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Determinants of IL-6 levels during HIV infection

Álvaro H Borges, Jemma L O'Connor, Andrew N Phillips, Frederikke F Rönsholt, Sarah Pett, Michael J Vjecha, Martyn A French, Jens D Lundgren


Introduction: Elevated IL-6 levels have been linked to increased risk of cardiovascular disease (CVD), cancer and death. Compared to the general population, treated HIV+ persons have 50–100% higher IL-6 levels, but few data on the determinants of IL-6 levels during HIV infection currently exist.

Material and Methods: Participants in three international HIV trials (SMART, ESPRIT and SILCAAT) with IL-6 plasma levels measured at baseline were included (N=9864). Factors independently associated with log2-transformed IL-6 level were identified by multivariate linear regression; exponentiated estimates corresponding to fold differences (FDs) in IL-6 were calculated. Demographics (age, gender, race, BMI) and HIV-specific variables (nadir and entry CD4 counts, HIV-RNA, use of different ART regimens) were investigated in all three trials. In SMART (N=4498), smoking, comorbidities (CVD, diabetes, hepatitis B/C [HBV/HCV]), HDL-cholesterol, renal function (eGFR) and educational level were also assessed.

Results: Demographics associated with higher IL-6 were older age (FD [95% CI]: 1.09 [1.08–1.11] per 10 yr) and higher BMI (1.02 [1.01–1.04] per 5 kg/m2), whereas black race was associated with reduced IL-6 (0.96 [0.93–0.99]). As for HIV variables, patients not receiving ART (1.36 [1.29–1.43]) and with higher HIV-RNA (1.24 [1.01–1.52] for >100,000 vs. ≤500 copies/mL) had increased IL-6. Participants taking protease inhibitors (PI) had higher IL-6 (1.14[1.09–1.19]). Higher nadir CD4 count (0.98 [0.97–0.99]/100 cells/µL) was related to lower IL-6. All evaluated comorbidities were related to higher IL-6; FDs in IL-6 were 1.08 [1.04–1.12] for smoking, 1.12 [1.02–1.24] for CVD, 1.07 [1.00–1.16] for diabetes and 1.12 [1.02–1.24] for HBV (1.15 [1.02–1.30]) and 1.53 [1.45–1.62] for HCV. IL-6 increased with decreasing eGFR (0.98 [0.97–1.00]/10 mL/min) and HDL-cholesterol (0.98 [0.96–0.99]/10 mg/mL). Lower education was related to higher IL-6 (1.09 [1.03–1.15] for high school vs. bachelor's degree).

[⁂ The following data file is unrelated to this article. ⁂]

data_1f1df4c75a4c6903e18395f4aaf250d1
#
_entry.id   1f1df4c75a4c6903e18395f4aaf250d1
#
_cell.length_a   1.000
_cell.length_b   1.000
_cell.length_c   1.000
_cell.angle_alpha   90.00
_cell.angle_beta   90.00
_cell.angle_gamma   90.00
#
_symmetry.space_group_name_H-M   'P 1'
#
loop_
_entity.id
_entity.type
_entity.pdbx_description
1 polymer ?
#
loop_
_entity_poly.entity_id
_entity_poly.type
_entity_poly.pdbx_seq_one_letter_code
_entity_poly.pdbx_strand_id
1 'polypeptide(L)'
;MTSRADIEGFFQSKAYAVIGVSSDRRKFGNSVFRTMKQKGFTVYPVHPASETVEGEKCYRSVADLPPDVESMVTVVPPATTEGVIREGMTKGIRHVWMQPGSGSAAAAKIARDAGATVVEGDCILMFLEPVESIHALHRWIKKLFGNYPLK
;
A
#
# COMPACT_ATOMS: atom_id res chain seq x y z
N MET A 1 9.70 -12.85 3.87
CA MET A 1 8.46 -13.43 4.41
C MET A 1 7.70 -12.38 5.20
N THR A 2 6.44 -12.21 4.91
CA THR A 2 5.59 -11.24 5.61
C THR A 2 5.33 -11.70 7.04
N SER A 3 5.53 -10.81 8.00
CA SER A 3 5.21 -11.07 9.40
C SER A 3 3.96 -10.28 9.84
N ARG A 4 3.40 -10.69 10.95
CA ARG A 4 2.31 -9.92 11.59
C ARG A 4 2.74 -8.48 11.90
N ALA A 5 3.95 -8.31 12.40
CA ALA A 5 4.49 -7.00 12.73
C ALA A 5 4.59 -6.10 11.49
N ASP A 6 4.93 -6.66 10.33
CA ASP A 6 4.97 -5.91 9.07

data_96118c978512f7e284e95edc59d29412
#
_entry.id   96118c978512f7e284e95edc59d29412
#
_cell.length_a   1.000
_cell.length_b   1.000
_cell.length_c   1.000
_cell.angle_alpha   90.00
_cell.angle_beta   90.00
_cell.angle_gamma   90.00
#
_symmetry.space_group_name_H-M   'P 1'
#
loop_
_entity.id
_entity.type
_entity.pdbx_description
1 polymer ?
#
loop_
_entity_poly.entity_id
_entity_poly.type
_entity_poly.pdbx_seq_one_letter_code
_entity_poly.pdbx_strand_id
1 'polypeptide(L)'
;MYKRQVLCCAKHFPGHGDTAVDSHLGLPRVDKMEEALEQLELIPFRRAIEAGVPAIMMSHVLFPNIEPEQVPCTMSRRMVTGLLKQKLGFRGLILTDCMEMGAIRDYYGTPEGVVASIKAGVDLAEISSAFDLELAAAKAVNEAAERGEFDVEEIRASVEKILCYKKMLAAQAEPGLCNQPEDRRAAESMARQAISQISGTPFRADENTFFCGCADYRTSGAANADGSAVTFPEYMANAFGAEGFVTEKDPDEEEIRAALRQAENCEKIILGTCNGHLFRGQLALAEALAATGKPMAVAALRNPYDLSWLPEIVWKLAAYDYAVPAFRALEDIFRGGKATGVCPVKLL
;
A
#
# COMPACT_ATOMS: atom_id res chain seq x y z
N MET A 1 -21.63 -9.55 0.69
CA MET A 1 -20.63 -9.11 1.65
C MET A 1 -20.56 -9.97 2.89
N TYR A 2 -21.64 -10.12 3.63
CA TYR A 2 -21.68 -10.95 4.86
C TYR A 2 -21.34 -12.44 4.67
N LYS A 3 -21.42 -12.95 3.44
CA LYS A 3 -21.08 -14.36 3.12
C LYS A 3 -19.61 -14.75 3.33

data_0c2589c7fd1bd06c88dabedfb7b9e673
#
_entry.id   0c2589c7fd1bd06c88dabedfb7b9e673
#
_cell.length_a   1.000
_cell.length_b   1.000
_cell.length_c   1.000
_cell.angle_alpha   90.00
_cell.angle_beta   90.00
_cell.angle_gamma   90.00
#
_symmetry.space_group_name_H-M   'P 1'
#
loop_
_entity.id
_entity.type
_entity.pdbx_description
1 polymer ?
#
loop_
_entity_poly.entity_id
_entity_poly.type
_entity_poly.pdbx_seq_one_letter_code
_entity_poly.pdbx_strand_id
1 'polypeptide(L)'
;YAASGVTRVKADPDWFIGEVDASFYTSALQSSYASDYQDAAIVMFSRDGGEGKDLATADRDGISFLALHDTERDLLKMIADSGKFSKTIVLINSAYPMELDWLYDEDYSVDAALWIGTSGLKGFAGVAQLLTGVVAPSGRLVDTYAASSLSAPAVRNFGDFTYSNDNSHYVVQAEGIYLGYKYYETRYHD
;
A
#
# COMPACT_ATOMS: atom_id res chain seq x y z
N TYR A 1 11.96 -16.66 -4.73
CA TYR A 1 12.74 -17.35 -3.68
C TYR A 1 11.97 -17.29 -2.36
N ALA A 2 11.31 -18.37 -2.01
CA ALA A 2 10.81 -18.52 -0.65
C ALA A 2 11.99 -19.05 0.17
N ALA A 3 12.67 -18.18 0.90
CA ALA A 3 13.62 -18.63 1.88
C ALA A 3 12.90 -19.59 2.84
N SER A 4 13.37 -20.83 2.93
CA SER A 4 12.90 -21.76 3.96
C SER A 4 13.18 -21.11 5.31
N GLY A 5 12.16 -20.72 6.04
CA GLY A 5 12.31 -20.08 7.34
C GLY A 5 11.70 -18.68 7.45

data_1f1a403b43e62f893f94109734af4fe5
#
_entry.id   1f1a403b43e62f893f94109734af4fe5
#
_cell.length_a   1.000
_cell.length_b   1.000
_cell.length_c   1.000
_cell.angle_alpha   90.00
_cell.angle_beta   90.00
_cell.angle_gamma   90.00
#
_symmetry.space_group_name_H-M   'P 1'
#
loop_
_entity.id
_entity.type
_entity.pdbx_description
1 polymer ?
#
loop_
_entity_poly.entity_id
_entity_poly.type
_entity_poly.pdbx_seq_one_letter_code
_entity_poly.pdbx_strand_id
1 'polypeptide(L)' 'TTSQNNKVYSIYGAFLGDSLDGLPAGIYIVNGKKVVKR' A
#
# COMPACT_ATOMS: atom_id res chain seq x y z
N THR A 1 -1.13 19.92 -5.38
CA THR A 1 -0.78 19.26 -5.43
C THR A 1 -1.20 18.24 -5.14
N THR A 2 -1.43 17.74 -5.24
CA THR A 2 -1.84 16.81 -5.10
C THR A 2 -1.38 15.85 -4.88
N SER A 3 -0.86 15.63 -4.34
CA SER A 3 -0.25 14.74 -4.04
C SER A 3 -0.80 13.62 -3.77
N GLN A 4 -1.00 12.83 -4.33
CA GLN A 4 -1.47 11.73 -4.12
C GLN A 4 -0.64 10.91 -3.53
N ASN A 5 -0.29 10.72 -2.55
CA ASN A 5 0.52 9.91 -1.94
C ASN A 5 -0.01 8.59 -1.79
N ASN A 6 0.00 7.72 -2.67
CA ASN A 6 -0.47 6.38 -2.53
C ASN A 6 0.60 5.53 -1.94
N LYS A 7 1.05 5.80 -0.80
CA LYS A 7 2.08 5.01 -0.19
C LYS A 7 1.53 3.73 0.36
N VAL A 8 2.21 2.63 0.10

Conclusions: Higher IL-6 levels were associated with older age and non-black race, higher BMI and lower HDL-cholesterol, ongoing HIV replication, low nadir CD4 counts, comorbidities and decreased renal function. This suggests that there are multiple causes of inflammation in treated HIV infection. A possible contribution from PI use was also observed. Contribution from inflammation to explain variation in clinical outcomes for these factors should be investigated.

(Published: 2 November 2014)

Citation: Abstracts of the HIV Drug Therapy Glasgow Congress 2014

Borges ÁH et al. Journal of the International AIDS Society 2014, 17(Suppl 3):19482 |

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